Friday, 23 June 2017

Bear with me whilst I talk about......bus stops!!

Bus stops I hear you ask, quizzically. Some of you will think I have finally lost the plot but bus stops are, in my opinion, a real lost opportunity, and I have been thinking about this for a good while.

In Bristol, with a new bus service on it's way, lots and lots of new and upgraded bus stops have appeared. They take up large amounts of pavements with their perspex walls, Adshel advertising and often LED type advertising that moves through several advertisements in sequence. the colours used are bright and brash and there is a frightening amount of plastic used in them. They might be practical but without a doubt they are far from pretty.

A new Bristol bus stop in all its glory!!

There are several things that bother me about this design. The seating isn't really seating and is more about perching to wait for the bus. Arm rests appear to be in place, which limits the amount of people who can sit here, but more importantly stops anyone from sleeping here. In a city where rough sleeping is an enormous problem, this type of design seems harsh and unkind. Of course I am not suggesting bus stops are an ideal place to sleep, or that anyone should do anything other than access the excellent services for the homeless in the city, but people do slip through the net and there is a problem so let's not make it harder on those who are far more vulnerable than ourselves purposefully.

However, that isn't really my point! My point is that with all the talk we hear of how to make healthy cities, bus stops, street furniture and the practical appliances that make the city run in a better way, ought to be included in the plans for the healthy city. A healthy city needs, of course, a healthy and engaged population, as well as spaces where nature and health can meet and why on earth shouldn't that be a bus stop? Whilst the city is often grid locked and people are often left waiting for buses for far longer than they had planned, why not make that wait as pleasurable as possible? But also why not utilise that space for other things? For example, why not pop a green roof on top of them? Like this great example in Sheffield.....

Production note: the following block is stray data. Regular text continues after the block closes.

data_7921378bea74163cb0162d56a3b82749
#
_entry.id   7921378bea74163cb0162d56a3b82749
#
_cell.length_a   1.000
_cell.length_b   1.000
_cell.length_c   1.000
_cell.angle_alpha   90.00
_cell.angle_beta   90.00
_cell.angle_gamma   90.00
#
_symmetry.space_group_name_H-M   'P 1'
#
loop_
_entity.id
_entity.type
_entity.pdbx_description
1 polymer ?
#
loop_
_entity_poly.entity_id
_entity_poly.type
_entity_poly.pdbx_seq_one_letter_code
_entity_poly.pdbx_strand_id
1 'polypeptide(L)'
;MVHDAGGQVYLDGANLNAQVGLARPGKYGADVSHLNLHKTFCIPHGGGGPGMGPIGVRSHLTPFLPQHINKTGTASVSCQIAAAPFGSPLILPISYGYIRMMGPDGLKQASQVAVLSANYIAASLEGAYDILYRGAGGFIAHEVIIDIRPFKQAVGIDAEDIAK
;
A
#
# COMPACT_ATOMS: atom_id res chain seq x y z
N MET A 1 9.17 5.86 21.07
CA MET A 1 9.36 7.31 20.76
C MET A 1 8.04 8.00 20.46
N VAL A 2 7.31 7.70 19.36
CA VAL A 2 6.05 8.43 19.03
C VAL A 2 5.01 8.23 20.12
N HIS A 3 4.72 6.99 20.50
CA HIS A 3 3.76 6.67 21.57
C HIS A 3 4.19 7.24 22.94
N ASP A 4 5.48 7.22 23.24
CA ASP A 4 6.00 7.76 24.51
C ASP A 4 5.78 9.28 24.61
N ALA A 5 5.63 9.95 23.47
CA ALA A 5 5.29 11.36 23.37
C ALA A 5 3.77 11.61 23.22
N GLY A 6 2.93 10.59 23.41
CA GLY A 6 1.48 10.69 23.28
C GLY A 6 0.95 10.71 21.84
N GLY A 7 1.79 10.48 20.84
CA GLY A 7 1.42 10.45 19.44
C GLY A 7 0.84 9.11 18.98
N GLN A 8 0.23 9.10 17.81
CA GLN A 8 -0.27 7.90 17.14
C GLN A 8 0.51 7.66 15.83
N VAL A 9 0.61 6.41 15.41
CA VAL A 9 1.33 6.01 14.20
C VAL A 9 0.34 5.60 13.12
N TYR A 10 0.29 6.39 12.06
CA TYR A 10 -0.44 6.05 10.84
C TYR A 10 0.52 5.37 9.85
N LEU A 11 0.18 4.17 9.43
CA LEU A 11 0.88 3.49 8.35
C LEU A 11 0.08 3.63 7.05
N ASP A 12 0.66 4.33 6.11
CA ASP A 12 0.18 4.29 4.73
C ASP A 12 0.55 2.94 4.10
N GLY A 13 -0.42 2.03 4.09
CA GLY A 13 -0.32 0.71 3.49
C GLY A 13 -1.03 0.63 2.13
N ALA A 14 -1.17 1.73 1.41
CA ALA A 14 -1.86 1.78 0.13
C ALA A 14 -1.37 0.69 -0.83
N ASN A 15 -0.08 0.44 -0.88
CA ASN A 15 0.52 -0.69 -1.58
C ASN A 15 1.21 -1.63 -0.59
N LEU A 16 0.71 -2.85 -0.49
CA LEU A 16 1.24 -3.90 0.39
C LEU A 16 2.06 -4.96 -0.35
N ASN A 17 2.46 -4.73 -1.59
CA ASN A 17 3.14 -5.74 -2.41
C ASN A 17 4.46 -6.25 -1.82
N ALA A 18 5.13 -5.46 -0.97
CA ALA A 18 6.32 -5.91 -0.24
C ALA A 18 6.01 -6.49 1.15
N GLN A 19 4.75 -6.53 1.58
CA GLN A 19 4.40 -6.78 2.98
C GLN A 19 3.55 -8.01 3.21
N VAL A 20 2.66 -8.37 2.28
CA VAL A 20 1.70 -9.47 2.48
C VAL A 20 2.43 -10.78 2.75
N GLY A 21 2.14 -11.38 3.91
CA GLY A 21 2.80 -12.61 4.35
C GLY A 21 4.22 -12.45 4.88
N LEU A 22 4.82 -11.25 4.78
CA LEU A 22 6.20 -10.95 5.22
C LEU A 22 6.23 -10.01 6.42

Not only does can this help to stop any flooding issues around the stop itself, but it automatically adds summer shade and winter insulation. With clever use of planting it could also create a great place for pollinators to feed and although it is never easy keeping a green roof green for 12 months of the year, it can be done with appropriate planting for the city. This stop obviously has electricity running to it, so the installation of a water butt and a simple pump system for irrigating in really hot weather is easily within the bounds of possibility.

Of course along with the green roof it might be ideal to add a solar panel in order that the unit, for that is what town banners would call this, becomes self containing and managing. Most stops would easily hold 2/3 panels and if sheep can graze on grass under the fields of panels in Somerset, it must be possible to put them onto the green roof of a bus stop? The solar panels obviously, not the sheep!!

But could there be more? And could that more be made into best practise so that all authorities can look at their bus stops in a different, healthier or more holistic way? Recently I have been doing a lot of work with a railway line here in Bristol where both flower and vegetable beds are implemented, but where also the train partnership have seen the importance of what we are doing and have added water butts to the platforms. Of course everyones first reaction is the they will be vandalised, which they have not I must add, but shouldn't we stop looking at what might go wrong and concentrate on the positives? 

If you look closely at this to the left there is still an advertising board. 

So let's look at what those positives are.........

Firstly massive community engagement around those spaces and a feeling from the community that people care and are interested in supporting that community. Which in turn means vandalism is unlikely because people are engaged.